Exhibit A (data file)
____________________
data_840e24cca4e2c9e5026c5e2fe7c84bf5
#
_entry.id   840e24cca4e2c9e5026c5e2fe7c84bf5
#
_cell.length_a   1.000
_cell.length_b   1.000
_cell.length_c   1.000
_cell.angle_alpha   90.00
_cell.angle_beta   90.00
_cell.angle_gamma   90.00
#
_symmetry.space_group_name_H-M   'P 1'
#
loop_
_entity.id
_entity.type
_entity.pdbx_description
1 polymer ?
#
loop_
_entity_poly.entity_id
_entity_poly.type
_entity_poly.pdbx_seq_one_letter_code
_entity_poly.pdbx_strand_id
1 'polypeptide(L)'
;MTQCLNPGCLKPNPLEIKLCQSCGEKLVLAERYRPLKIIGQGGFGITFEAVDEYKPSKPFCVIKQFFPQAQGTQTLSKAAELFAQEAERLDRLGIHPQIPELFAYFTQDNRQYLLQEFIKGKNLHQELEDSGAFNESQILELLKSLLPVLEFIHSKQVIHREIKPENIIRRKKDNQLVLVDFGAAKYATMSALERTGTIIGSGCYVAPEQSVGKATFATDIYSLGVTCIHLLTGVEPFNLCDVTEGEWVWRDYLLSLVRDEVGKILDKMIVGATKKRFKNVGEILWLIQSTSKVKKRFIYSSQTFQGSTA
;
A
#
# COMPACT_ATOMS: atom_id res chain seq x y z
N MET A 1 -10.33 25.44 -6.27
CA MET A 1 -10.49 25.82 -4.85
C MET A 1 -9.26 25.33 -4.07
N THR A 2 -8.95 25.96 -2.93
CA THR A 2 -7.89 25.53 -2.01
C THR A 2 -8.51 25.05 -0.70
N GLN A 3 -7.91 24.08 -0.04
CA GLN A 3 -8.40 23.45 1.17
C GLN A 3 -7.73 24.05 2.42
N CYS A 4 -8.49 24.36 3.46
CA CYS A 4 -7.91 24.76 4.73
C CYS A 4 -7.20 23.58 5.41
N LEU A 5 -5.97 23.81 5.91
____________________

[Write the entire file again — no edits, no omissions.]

data_840e24cca4e2c9e5026c5e2fe7c84bf5
#
_entry.id   840e24cca4e2c9e5026c5e2fe7c84bf5
#
_cell.length_a   1.000
_cell.length_b   1.000
_cell.length_c   1.000
_cell.angle_alpha   90.00
_cell.angle_beta   90.00
_cell.angle_gamma   90.00
#
_symmetry.space_group_name_H-M   'P 1'
#
loop_
_entity.id
_entity.type
_entity.pdbx_description
1 polymer ?
#
loop_
_entity_poly.entity_id
_entity_poly.type
_entity_poly.pdbx_seq_one_letter_code
_entity_poly.pdbx_strand_id
1 'polypeptide(L)'
;MTQCLNPGCLKPNPLEIKLCQSCGEKLVLAERYRPLKIIGQGGFGITFEAVDEYKPSKPFCVIKQFFPQAQGTQTLSKAAELFAQEAERLDRLGIHPQIPELFAYFTQDNRQYLLQEFIKGKNLHQELEDSGAFNESQILELLKSLLPVLEFIHSKQVIHREIKPENIIRRKKDNQLVLVDFGAAKYATMSALERTGTIIGSGCYVAPEQSVGKATFATDIYSLGVTCIHLLTGVEPFNLCDVTEGEWVWRDYLLSLVRDEVGKILDKMIVGATKKRFKNVGEILWLIQSTSKVKKRFIYSSQTFQGSTA
;
A
#
# COMPACT_ATOMS: atom_id res chain seq x y z
N MET A 1 -10.33 25.44 -6.27
CA MET A 1 -10.49 25.82 -4.85
C MET A 1 -9.26 25.33 -4.07
N THR A 2 -8.95 25.96 -2.93
CA THR A 2 -7.89 25.53 -2.01
C THR A 2 -8.51 25.05 -0.70
N GLN A 3 -7.91 24.08 -0.04
CA GLN A 3 -8.40 23.45 1.17
C GLN A 3 -7.73 24.05 2.42
N CYS A 4 -8.49 24.36 3.46
CA CYS A 4 -7.91 24.76 4.73
C CYS A 4 -7.20 23.58 5.41
N LEU A 5 -5.97 23.81 5.91